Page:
As should the final two numbers on the disc. "Marooned" is not my personal favourite track, but it is plenty of people's and I can see why. Broudie is given better backing in this song than in just about any other - for a front-room production this is absolutely astounding - and though the song doesn't ever quite explode as it repeatedly threatens to, it is nevertheless satisfying. "Thinking Up, Looking Down", though... wow. This is the sort of thing that fits so well with Broudie's crystalline vocals, and I really do defy anybody not to be moved by it. The lyrics are simple but heartfelt and sincere, and the last line of all will leave you in contemplative mood.
** The bad bits **
One of the songs that I really don't think works is "A Cool Place". It's a rather moddish, Kinks-alike song... but Broudie's voice is simply too fragile for it. With a singer in charge who could have given it a bit of a rougher edge, this could have been a great rock number, but as it is it sounds a little too much like an end-of-term punk concert given at a well-groomed boarding school. "Happy" is the other song I don't have much time for: sadly it sounds for all the world as though it were being sung by a one-hit-wonder from an unremembered 1980s edition of Top of the Pops.
** The in-between bits **
The title song (yes, "Sense") fits into this category, in that it's a perfectly decent, well-crafted pop song - as you'd expect from this band - but unfortunately it doesn't really hook me in, and the words "generic bright pop" are rather stamped all over it. An awful lot of people love this song; I don't. Much the same goes for "Blowing Bubbles", which has a wonderful instrumental intro but which again goes downhill a bit and becomes a tad generic once Broudie opens his mouth.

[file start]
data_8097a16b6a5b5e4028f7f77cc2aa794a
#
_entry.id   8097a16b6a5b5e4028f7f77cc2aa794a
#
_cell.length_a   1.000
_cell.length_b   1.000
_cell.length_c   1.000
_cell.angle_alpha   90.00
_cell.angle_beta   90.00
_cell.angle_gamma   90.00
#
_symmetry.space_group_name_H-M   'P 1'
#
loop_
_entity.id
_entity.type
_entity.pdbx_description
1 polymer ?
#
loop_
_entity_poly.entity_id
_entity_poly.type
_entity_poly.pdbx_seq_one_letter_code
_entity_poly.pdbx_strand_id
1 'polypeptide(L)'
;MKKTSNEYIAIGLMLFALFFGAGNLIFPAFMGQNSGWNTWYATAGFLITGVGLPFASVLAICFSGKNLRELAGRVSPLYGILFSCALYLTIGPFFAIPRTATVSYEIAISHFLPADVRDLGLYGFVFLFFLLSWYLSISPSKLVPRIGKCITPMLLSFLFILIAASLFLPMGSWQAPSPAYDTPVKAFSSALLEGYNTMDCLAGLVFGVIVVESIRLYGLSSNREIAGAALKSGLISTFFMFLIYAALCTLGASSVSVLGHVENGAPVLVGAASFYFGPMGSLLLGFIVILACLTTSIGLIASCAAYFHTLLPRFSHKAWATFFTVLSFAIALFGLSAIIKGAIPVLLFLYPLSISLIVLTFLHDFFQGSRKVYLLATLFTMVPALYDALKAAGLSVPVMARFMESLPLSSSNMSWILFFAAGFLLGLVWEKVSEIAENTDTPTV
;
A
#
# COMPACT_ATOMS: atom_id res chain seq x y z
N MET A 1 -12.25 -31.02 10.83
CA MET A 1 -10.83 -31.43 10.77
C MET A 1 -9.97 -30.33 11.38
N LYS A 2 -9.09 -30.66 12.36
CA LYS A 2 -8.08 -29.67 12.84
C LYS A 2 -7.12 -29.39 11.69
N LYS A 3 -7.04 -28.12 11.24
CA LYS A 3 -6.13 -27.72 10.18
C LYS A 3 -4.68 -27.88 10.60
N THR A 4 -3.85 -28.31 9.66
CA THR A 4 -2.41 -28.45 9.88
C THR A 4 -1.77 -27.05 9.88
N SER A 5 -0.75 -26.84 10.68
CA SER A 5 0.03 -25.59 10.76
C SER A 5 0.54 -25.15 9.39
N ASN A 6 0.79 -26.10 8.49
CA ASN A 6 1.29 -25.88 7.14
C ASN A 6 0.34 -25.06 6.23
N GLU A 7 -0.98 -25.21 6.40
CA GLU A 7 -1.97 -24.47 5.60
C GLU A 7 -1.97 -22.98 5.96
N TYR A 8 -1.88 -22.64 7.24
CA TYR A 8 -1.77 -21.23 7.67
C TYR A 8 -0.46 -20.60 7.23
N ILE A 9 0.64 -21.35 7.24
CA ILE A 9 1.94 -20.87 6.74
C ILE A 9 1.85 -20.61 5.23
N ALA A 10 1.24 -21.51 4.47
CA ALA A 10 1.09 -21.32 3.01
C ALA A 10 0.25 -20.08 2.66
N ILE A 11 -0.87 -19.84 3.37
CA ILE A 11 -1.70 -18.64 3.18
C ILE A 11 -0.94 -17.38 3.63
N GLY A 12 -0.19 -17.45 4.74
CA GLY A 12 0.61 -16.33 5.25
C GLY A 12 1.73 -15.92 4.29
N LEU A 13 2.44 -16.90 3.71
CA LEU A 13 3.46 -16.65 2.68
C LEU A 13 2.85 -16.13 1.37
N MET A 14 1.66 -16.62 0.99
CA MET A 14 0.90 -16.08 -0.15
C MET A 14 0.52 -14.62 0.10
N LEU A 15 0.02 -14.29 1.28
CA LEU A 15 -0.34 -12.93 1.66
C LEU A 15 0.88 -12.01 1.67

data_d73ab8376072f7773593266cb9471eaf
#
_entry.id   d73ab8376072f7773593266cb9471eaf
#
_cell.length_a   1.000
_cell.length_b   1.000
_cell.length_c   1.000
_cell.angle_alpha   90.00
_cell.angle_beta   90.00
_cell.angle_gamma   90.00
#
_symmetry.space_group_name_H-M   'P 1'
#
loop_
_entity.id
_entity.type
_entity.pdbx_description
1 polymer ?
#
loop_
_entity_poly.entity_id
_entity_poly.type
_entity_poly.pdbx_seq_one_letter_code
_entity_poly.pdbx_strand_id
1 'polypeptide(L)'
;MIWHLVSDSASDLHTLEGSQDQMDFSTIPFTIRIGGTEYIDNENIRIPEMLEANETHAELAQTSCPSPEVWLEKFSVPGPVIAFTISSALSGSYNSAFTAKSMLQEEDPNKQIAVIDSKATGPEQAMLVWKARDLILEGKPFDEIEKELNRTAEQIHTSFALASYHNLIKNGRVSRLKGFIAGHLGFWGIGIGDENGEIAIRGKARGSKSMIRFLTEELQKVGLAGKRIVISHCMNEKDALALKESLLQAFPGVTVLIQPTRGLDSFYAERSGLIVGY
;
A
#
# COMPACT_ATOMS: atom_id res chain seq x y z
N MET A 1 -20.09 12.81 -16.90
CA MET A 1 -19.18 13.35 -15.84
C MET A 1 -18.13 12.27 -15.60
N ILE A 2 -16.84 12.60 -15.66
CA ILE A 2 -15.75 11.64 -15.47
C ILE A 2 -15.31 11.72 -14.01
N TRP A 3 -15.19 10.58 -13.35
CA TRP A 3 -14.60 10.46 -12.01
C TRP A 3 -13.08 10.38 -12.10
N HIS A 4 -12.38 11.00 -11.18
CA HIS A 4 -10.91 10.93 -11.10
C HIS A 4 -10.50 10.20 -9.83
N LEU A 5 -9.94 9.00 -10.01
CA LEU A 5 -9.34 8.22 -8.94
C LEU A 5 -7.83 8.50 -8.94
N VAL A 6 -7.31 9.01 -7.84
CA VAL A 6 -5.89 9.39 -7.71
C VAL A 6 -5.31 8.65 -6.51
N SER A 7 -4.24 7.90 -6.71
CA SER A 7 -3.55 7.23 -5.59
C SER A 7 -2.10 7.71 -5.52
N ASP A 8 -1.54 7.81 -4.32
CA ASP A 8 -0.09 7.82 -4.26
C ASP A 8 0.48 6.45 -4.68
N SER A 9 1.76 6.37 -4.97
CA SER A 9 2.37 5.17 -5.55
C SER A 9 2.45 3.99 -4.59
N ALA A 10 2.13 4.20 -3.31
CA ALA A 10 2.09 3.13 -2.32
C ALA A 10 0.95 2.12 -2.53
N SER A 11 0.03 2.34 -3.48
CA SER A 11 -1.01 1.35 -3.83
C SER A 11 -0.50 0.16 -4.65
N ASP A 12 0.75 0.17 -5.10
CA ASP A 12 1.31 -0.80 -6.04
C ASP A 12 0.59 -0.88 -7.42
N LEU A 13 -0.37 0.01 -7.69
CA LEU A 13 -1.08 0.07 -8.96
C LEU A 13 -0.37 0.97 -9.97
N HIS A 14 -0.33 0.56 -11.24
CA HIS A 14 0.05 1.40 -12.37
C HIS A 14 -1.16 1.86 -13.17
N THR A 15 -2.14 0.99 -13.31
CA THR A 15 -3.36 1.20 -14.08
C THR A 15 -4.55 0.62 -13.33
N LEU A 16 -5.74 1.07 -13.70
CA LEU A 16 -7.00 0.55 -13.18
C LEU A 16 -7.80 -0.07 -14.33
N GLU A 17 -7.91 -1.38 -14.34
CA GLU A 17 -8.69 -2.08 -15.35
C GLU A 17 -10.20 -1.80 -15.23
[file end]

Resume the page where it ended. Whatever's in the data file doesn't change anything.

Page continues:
"Tingle Tangle" is in this section not because it's obviously mediocre, but because I really can't decide whether I love it or not. The title is awful, no doubt about that, but some of the song itself ("only time can melt the ice cream clown") is among the best work Lightning Seeds have ever done. It's just a shame that the song stays stuck in its rut - admittedly a very spangly and shiny rut - throughout, without quite having the nerve to break the mould.
Buying and verdict
Given the Lightning Seeds' enduring popularity, at least among a section of the pop-buying public, it's not terribly surprising that the Sense album remains fairly easy to find: for example, at the time of writing Amazon offered the CD for a reasonable £5.99 including p&p. Despite its being rather short at only ten tracks. there's enough here to justify that sort of expenditure. By no means the perfect soundtrack to a summer's day, but then the band were to capture that title a couple of years later. This wasn't a bad dry run. Recommended.
** Track listing **
2. The Life Of Riley
3. Blowing Bubbles
4. A Cool Place
5. Where Flowers Fade
6. A Small Slice Of Heaven
7. Tingle Tangle
10. Thinking Up, Looking Down
Summary: Not as good as Jollification, but still a generally solid effort